A worm swims into the holding chamber, which is mounted on a glass coverslip. With gentle
pressure applied to the top of the device, the walls bow inward, squeezing and immobilizing
the animal. The chip is then placed in a microscope and the animal is imaged. After the data
are collected, the pressure is released and the animal swims away unharmed.

Image created by VSA Partners

Better Than a Straitjacket

Immobilizing Caenorhabditis elegans for high-resolution imaging.

They are active little creatures. Look at Caenorhabditis elegans through a microscope and you’ll see the worms slither to and fro. Getting them to hold still is like trying to herd cats. But HHMI international early career scientist Sandhya P. Koushika devised an inexpensive, simple way to get the worms to pause so she can image cellular activity in the transparent creatures.

In neurons, many proteins and organelles need to be transported from the cell body where they are made down the length of the axon to the synapse, the junction between two nerve cells. This process involves an array of helper proteins that do everything from regulating transport to carrying cargo. Koushika and her team at the National Center for Biological Sciences in Bangalore, India, study the roles of these helper proteins by genetically altering them in C. elegans and then watching what happens under a microscope.

Koushika uses the worms to study neuronal transport because they are small—about 1 mm long—transparent, and easy to manipulate genetically. Their neuronal circuitry is also very well defined. But she needed a way to get them to stay still long enough to capture a snapshot of the activity inside their neurons.

She tried anesthetizing the worms, to no avail. “Nothing was moving—neither the worm nor the cargo in the axons,” explains Koushika. Gluing the worms to a coverslip—which was nearly impossible with the miniscule animals and tinier embryos—turned out to be a bad idea. The worms were immobilized, but the glue was toxic.

Koushika needed to create a new microimaging system. Her solution: modify a miniature microfluidic chip that other groups had developed to look at behavior and cellular processes in C. elegans.

The imaging chips consisted of a small holding chamber mounted on a glass coverslip. Once the animal swims into the chamber, gentle pressure is applied to the top of the device. Because the chamber is made of flexible material, the pressure causes the walls to bow inward, squeezing and immobilizing the animal—just enough to hold it still without squishing it. The chip is then placed in a microscope and the animal is imaged. After the data are collected, the pressure is released and the animal swims away unharmed.

Because most microfluidic chips had been designed to look at large, stationary structures like nerves, Koushika needed to create something with higher resolution that could hold her worms still long enough to track molecules in motion within the tiniest embryos.

And her lab was not a microfluidics lab, so the complexity of the system had to be low. “We had to develop something that was easy to make and easy to use that worked reliably every single time,” she says. Koushika also needed the device to visualize subcellular processes at high resolution, but it couldn’t require a lot of technical support or high-end facilities.

The result was a simple yet versatile chip that could image C. elegans throughout all its developmental stages. To make the chips, Koushika and her postdoc Sudip Mondal poured a resin called polydimethylsiloxane into silicon wafer molds to create the device’s flexible walls. By changing the mold size and varying the amount of resin they added, they could create different-sized chambers to look at animals in various stages of growth. The resin chamber was simply glued to a coverslip and voilà: instant microfluidic imaging device.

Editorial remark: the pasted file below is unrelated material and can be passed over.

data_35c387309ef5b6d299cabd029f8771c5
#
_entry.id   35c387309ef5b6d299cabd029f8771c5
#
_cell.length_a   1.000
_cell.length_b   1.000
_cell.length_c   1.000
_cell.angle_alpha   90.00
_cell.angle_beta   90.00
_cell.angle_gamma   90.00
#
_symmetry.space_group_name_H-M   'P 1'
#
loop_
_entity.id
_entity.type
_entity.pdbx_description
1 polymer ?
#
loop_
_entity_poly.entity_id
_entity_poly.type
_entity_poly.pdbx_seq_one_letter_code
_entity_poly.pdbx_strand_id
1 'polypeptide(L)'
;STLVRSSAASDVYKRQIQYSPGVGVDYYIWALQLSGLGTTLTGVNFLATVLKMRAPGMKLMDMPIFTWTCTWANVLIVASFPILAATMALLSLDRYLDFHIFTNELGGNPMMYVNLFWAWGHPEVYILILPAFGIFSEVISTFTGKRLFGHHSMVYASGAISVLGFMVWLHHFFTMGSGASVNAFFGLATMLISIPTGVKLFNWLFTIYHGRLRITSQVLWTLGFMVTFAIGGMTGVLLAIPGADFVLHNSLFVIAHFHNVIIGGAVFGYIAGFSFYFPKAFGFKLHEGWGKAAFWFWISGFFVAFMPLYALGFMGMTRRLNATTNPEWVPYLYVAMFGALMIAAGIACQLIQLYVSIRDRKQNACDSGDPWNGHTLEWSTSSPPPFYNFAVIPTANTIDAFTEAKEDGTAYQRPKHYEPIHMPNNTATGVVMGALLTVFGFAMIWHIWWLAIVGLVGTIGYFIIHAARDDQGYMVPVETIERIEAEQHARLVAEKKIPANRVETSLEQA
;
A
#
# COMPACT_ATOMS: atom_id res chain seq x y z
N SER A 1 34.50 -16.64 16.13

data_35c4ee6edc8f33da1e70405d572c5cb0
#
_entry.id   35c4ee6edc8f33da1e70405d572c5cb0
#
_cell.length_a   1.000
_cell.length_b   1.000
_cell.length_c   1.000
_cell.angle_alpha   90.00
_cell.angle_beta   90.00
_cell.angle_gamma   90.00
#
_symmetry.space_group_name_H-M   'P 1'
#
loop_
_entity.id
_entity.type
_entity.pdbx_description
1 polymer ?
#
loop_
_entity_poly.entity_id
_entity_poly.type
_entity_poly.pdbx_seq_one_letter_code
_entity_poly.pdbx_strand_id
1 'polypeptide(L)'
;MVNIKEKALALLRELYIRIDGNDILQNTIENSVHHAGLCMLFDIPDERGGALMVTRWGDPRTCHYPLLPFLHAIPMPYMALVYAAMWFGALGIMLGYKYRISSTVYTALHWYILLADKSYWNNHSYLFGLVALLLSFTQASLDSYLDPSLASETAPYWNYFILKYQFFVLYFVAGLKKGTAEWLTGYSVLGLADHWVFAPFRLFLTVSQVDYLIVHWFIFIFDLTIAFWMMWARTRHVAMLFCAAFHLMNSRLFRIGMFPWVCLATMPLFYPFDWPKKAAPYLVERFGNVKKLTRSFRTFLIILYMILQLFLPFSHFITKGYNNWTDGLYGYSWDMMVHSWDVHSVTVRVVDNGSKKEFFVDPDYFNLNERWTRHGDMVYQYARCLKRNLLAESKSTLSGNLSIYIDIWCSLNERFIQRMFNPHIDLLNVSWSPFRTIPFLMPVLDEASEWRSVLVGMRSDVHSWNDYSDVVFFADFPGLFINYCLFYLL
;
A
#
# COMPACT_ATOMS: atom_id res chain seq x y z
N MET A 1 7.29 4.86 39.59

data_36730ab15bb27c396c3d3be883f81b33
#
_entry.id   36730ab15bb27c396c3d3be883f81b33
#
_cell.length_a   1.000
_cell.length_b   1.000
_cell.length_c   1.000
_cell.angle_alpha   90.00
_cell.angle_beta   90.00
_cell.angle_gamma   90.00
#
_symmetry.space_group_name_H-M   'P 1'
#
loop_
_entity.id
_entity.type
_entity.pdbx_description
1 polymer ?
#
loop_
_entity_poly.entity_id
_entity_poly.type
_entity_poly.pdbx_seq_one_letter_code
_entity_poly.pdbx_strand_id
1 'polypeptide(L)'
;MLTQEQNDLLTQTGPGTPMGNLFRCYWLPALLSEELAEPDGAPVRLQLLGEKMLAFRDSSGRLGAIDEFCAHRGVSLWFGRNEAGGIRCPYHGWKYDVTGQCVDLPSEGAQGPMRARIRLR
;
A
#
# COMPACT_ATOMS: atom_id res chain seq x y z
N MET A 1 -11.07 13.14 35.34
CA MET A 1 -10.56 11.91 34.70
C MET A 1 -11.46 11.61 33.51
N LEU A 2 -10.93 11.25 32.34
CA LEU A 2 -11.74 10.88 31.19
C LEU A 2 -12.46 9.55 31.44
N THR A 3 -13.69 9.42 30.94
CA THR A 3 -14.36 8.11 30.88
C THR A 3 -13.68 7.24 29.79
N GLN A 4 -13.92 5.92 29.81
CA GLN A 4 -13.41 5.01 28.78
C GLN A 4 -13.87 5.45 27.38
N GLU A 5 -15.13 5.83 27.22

Koushika and Mondal improved on existing devices by using water instead of gas to apply pressure to the chamber membrane. They found that gas causes bubbles to form and the light that is reflected off the bubbles decreases the resolution of the images. Water alleviates this problem.

Koushika and her team have used their microfluidic device to look at various cellular and subcellular processes in C. elegans, such as axonal transport and the migration of developing nerve cells. Because of the chamber’s ability to accommodate different-sized animals, they’ve also used it to visualize cell division in the worm’s embryos, which are as small as 0.04 mm long, and to make movies of axonal transport in a 7-mm-long fruit fly larva. Their findings were reported in the April 2011 issue of the journal Traffic. Koushika and her colleagues have also used the device to image the heartbeat of zebrafish embryos.

A Drosophila larva crawls into the microfluidic chamber where it is immobilized, visualized, and eventually released. Video by Sudip Mondal.

“In one talk I gave, someone in the audience referred to the device as a straitjacket,” says Koushika. She says it’s better than that. Straitjackets are more constricting, less versatile, and not as easily reversible.

Now, Koushika is working on a version of the chip that can track changes in a single animal from birth to death. She has used her current device to repeatedly immobilize and image animals over the course of an hour. The new chip would go further, allowing the animal to spend its entire life in the chamber where researchers can repeatedly immobilize it for long-term imaging and developmental studies.

She’s begun sharing her device with others. “My hope,” Koushika says, “is that as more and more people use C. elegans as a cell biological model to acquire real time data, they will turn to devices such as ours and consider them as a nice method to try for their system.”

As for her worms, she’s got them where she wants them.

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